have to adapt and get up to speed as soon as we can”.

“In the meantime will be putting our high performance team together and will
identify existing talent on the kiteboard, develop a pathway for youth to
enter the sport, and investigate a racing structure,” Abercrombie continued.

New Zealand’s MacKay Boats (who currently build the men’s 49er and other
Olympic classes) have had their equipment selected for the 2016 Women’s two
person skiff event, and the impact will settle deep within the sailing
community and marine industry.

“It is an accolade of boat design and delivery for this to be going to the
world market, and our women can be supported quickly into race mode,” said
Abercrombie. “It is the best possible outcome for Dave MacKay and John
Clinton who have put tireless effort into the development of these classes.”

The inclusion of kiteboarding, a women’s skiff, and mixed multihull will
certainly lift the excitement and visibility of the sport, and provide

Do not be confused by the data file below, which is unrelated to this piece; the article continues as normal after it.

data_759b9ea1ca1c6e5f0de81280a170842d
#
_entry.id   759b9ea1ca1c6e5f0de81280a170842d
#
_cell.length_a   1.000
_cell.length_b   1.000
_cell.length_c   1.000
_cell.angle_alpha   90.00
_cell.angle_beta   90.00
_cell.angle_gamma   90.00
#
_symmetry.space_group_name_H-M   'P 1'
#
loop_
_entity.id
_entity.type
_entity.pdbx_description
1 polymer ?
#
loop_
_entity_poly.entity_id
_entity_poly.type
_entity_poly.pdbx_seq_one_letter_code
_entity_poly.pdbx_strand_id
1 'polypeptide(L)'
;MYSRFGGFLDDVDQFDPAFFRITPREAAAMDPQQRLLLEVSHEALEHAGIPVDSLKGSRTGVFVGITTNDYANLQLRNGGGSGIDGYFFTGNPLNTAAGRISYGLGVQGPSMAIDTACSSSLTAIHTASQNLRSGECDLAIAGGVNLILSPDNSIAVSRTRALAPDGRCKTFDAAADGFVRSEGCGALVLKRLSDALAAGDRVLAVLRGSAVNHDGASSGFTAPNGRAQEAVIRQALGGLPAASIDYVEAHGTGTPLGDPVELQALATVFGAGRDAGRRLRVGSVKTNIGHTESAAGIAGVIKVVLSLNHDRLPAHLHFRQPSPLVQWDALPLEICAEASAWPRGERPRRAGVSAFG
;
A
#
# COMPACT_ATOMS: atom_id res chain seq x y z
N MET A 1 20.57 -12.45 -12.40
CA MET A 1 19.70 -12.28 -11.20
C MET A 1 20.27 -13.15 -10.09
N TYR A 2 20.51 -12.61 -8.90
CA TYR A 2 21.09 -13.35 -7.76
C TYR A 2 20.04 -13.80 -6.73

inspiration to a younger generation. -- Full report:

* Meanwhile, Rory Ramsden of the RSX Class has launched a petition to
reverse the ISAF decision to replace windsurfing with kiteboarding for the
2016 Olympics. -- Read more:

Sailors around the country are impacted by US Sailing programs and services.
From beginners to experts, from one-design sailors to offshore cruisers, and
from instructor trainers to race officials, US Sailing memberships support
all sailors. World Champion Greg Fisher understands the value of a US
Sailing membership - “US Sailing does an amazing job servicing different
sailors with vastly different needs. Our sport is diverse and US Sailing
helps benefit everyone from Olympians, to beginning Optimist sailors, to
one-design classes, to college sailing, to grand prix offshore racers. US
Sailing membership matters to me.”
Join US Sailing or renew today!

(May 7, 2012, Day 16) - Groupama threatened to throw the overall race wide
open on Monday as they overhauled Team Telefónica for third place on Leg 6
and continued to make gains just as the leaders were coming to a grinding

While long-term Leg 6 leaders PUMA and second-placed CAMPER were struggling
to move at all, Groupama were making 10 knots and by 1900 UTC had closed to
within 58 nautical miles of the front.

"We’ve come to a grinding halt unfortunately," said CAMPER's Mike Pammenter.
"We made a lot of progress last night when it was supposed to be quite
still, but unfortunately it’s all kicked in this morning and there’s not a